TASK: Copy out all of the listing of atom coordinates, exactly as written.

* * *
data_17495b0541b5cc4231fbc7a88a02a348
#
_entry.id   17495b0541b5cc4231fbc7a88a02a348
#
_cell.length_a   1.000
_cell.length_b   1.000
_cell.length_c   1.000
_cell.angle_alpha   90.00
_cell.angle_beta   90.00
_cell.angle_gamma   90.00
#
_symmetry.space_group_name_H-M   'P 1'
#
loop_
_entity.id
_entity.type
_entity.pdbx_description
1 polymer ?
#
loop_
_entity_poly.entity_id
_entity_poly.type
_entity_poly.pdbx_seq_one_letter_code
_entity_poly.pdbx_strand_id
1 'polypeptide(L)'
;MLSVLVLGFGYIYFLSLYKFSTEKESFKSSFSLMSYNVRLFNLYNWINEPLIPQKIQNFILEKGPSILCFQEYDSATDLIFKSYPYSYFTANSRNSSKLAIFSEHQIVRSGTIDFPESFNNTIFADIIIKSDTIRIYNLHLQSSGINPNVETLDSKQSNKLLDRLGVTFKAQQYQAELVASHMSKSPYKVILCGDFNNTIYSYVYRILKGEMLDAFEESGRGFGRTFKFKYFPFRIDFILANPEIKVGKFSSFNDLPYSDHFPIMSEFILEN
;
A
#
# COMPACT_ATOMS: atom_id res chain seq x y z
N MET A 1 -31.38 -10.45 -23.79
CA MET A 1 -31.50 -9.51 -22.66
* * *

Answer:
data_17495b0541b5cc4231fbc7a88a02a348
#
_entry.id   17495b0541b5cc4231fbc7a88a02a348
#
_cell.length_a   1.000
_cell.length_b   1.000
_cell.length_c   1.000
_cell.angle_alpha   90.00
_cell.angle_beta   90.00
_cell.angle_gamma   90.00
#
_symmetry.space_group_name_H-M   'P 1'
#
loop_
_entity.id
_entity.type
_entity.pdbx_description
1 polymer ?
#
loop_
_entity_poly.entity_id
_entity_poly.type
_entity_poly.pdbx_seq_one_letter_code
_entity_poly.pdbx_strand_id
1 'polypeptide(L)'
;MLSVLVLGFGYIYFLSLYKFSTEKESFKSSFSLMSYNVRLFNLYNWINEPLIPQKIQNFILEKGPSILCFQEYDSATDLIFKSYPYSYFTANSRNSSKLAIFSEHQIVRSGTIDFPESFNNTIFADIIIKSDTIRIYNLHLQSSGINPNVETLDSKQSNKLLDRLGVTFKAQQYQAELVASHMSKSPYKVILCGDFNNTIYSYVYRILKGEMLDAFEESGRGFGRTFKFKYFPFRIDFILANPEIKVGKFSSFNDLPYSDHFPIMSEFILEN
;
A
#
# COMPACT_ATOMS: atom_id res chain seq x y z
N MET A 1 -31.38 -10.45 -23.79
CA MET A 1 -31.50 -9.51 -22.66